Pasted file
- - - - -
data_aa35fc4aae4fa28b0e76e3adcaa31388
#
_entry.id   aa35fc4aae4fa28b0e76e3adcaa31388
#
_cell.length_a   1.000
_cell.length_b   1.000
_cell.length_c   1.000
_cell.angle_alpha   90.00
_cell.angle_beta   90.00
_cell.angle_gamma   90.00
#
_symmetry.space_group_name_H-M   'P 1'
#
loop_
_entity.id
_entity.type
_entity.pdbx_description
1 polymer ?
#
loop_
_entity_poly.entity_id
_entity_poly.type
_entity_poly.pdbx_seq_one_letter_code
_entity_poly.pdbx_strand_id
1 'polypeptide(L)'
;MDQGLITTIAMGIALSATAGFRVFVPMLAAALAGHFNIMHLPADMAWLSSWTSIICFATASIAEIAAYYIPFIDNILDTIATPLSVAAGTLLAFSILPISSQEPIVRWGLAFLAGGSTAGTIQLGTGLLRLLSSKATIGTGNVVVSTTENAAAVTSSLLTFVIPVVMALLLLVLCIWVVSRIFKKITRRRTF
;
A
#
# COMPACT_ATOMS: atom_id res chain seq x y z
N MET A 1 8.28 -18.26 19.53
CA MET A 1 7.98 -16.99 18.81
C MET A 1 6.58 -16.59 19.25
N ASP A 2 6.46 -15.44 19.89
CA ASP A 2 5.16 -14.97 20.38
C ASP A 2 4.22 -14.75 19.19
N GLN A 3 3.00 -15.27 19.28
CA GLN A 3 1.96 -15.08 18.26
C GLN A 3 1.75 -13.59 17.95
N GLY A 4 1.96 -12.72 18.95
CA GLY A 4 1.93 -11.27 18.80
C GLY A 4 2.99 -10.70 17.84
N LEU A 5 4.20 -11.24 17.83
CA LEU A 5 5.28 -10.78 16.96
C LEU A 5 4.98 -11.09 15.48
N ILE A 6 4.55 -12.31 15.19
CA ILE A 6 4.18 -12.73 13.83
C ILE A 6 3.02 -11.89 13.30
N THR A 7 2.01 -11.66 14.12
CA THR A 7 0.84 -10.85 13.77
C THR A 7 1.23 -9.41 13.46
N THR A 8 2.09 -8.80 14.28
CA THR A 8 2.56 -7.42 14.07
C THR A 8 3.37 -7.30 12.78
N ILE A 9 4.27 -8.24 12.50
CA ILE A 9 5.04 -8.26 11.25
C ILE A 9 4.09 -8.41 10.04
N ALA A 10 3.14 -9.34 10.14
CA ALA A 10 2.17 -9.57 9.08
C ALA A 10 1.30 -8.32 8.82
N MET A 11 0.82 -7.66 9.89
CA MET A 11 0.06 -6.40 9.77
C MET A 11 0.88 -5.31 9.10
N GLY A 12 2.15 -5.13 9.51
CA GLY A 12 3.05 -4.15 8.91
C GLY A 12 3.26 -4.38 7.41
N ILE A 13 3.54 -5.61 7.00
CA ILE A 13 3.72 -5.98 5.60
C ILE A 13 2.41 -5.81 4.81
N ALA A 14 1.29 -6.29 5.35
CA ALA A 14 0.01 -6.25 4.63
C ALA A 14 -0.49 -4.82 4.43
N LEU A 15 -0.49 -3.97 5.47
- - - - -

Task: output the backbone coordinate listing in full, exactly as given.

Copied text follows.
data_aa35fc4aae4fa28b0e76e3adcaa31388
#
_entry.id   aa35fc4aae4fa28b0e76e3adcaa31388
#
_cell.length_a   1.000
_cell.length_b   1.000
_cell.length_c   1.000
_cell.angle_alpha   90.00
_cell.angle_beta   90.00
_cell.angle_gamma   90.00
#
_symmetry.space_group_name_H-M   'P 1'
#
loop_
_entity.id
_entity.type
_entity.pdbx_description
1 polymer ?
#
loop_
_entity_poly.entity_id
_entity_poly.type
_entity_poly.pdbx_seq_one_letter_code
_entity_poly.pdbx_strand_id
1 'polypeptide(L)'
;MDQGLITTIAMGIALSATAGFRVFVPMLAAALAGHFNIMHLPADMAWLSSWTSIICFATASIAEIAAYYIPFIDNILDTIATPLSVAAGTLLAFSILPISSQEPIVRWGLAFLAGGSTAGTIQLGTGLLRLLSSKATIGTGNVVVSTTENAAAVTSSLLTFVIPVVMALLLLVLCIWVVSRIFKKITRRRTF
;
A
#
# COMPACT_ATOMS: atom_id res chain seq x y z
N MET A 1 8.28 -18.26 19.53
CA MET A 1 7.98 -16.99 18.81
C MET A 1 6.58 -16.59 19.25
N ASP A 2 6.46 -15.44 19.89
CA ASP A 2 5.16 -14.97 20.38
C ASP A 2 4.22 -14.75 19.19
N GLN A 3 3.00 -15.27 19.28
CA GLN A 3 1.96 -15.08 18.26
C GLN A 3 1.75 -13.59 17.95
N GLY A 4 1.96 -12.72 18.95
CA GLY A 4 1.93 -11.27 18.80
C GLY A 4 2.99 -10.70 17.84
N LEU A 5 4.20 -11.24 17.83
CA LEU A 5 5.28 -10.78 16.96
C LEU A 5 4.98 -11.09 15.48
N ILE A 6 4.55 -12.31 15.19
CA ILE A 6 4.18 -12.73 13.83
C ILE A 6 3.02 -11.89 13.30
N THR A 7 2.01 -11.66 14.12
CA THR A 7 0.84 -10.85 13.77
C THR A 7 1.23 -9.41 13.46
N THR A 8 2.09 -8.80 14.28
CA THR A 8 2.56 -7.42 14.07
C THR A 8 3.37 -7.30 12.78
N ILE A 9 4.27 -8.24 12.50
CA ILE A 9 5.04 -8.26 11.25
C ILE A 9 4.09 -8.41 10.04
N ALA A 10 3.14 -9.34 10.14
CA ALA A 10 2.17 -9.57 9.08
C ALA A 10 1.30 -8.32 8.82
N MET A 11 0.82 -7.66 9.89
CA MET A 11 0.06 -6.40 9.77
C MET A 11 0.88 -5.31 9.10
N GLY A 12 2.15 -5.13 9.51
CA GLY A 12 3.05 -4.15 8.91
C GLY A 12 3.26 -4.38 7.41
N ILE A 13 3.54 -5.61 7.00
CA ILE A 13 3.72 -5.98 5.60
C ILE A 13 2.41 -5.81 4.81
N ALA A 14 1.29 -6.29 5.35
CA ALA A 14 0.01 -6.25 4.63
C ALA A 14 -0.49 -4.82 4.43
N LEU A 15 -0.49 -3.97 5.47